idle for over 16 minutes, and since the timeout was supposed to be 12, I
fingered him to see if he was a netcom staffer.
I found his .plan file contained a PGP 2.3a key. That infringes RSADSI's
patents. That this is so has recently been confirmed by an independent
inquiry by lawyers retained by MIT.
The patent holder, RSADSI, has said that no only do versions of PGP
soon-to-be-released 2.6 and the commercially sold Viacrypt version 2.4
infringe in the U.S., but posted keys and key servers constitute inducement
to infringe and/or conspiracy to infringe.
Given netcom's new user agreement, I'm user user beker will want to correct
Mr. Sternlight has written to a party, not Mr. Beker satisfying the
requirement for publication. The publication is "in print" making the analysis
one of libel, and not slander.
Mr. Sternlight has alleged wrongdoing by Mr. Beker. (Patent infringement)
Mr. Sternlight is not (as far as I can tell) entitled to 3rd party
interest protection, and is thus not excepted by this privilege as he has not
responded to a request for information from Netcom.
Mr. Sternlight has cited some source for his legal interpretation, the
clarity of this source, or its existence at all will determine Mr. Sternlight's
negligence in this matter. The language of the letter seems to suggest
that attorneys from MIT have ruled THIS SPECIFIC user as in violation of the
patent in question.
I believe it would be difficult to show recklessness or intent to harm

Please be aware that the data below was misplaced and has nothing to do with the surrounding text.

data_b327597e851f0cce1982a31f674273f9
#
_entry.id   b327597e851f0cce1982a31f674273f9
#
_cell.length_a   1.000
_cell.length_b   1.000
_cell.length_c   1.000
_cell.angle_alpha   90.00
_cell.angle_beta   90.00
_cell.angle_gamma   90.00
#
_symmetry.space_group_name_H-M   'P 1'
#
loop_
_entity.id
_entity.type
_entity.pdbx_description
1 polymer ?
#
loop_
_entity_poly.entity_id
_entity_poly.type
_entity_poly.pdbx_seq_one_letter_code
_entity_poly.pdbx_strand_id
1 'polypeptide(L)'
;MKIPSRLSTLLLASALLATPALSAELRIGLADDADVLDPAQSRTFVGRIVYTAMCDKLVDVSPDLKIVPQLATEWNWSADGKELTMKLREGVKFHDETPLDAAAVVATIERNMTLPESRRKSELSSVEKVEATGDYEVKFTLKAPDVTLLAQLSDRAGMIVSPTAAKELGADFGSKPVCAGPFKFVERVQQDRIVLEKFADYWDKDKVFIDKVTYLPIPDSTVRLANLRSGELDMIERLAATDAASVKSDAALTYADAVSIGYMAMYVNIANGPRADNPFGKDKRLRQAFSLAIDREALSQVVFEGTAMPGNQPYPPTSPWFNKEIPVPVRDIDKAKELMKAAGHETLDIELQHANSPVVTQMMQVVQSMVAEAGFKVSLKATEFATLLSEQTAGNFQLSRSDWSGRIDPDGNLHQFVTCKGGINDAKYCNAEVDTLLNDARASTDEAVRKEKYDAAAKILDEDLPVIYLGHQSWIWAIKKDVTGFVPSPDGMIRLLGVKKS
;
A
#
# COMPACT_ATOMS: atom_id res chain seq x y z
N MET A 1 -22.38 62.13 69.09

reputation in this instance.
On the issue of harm to Mr. Beker, I have no information. Key in this
regard will be the question of Netcom's handling of the situation, and what
harm might have occurred to Mr. Beker.
Mr. Sternlight may assert the defense of truth. I am not familiar with the
patent case such to comment on his likely result here. Were the letter
seen to claim that attorneys from MIT had ruled the user Beker
specifically as an infringer, I believe he would lose this defense. Further
the fact that Mr. Sternlight's letter seems to suggest that Mr. Beker is
the subject of scrutiny by attorneys from MIT is a potentially independent
issue of defamation. This assertion I feel is more likely to be found reckless.
Overall the weakest aspect of the case is damages. It seems hard to show that
there were significant reputational damages. Even if all the other criteria
are satisfied, the lack of significant damages as a practical matter will
likely derail any action.
I believe this case _might_ satisfy the Rule 11 requirements for an
action in federal court, the weakest part being the satisfaction of the
(significant) minimum damages to entertain a federal diversity action.
In any event, were a Rule 11 challenge to be survived, it would require a
sympathetic judge,and some additional facts, particularly in the area of
The bottom line: Weak case on these facts. No damages apparent.
-uni- (Dark), who is rusty on libel.
073BB885A786F666 nemo repente fuit turpissimus - potestas scientiae in usu est
6E6D4506F6EDBC17 quaere verum ad infinitum, loquitur sub rosa - wichtig!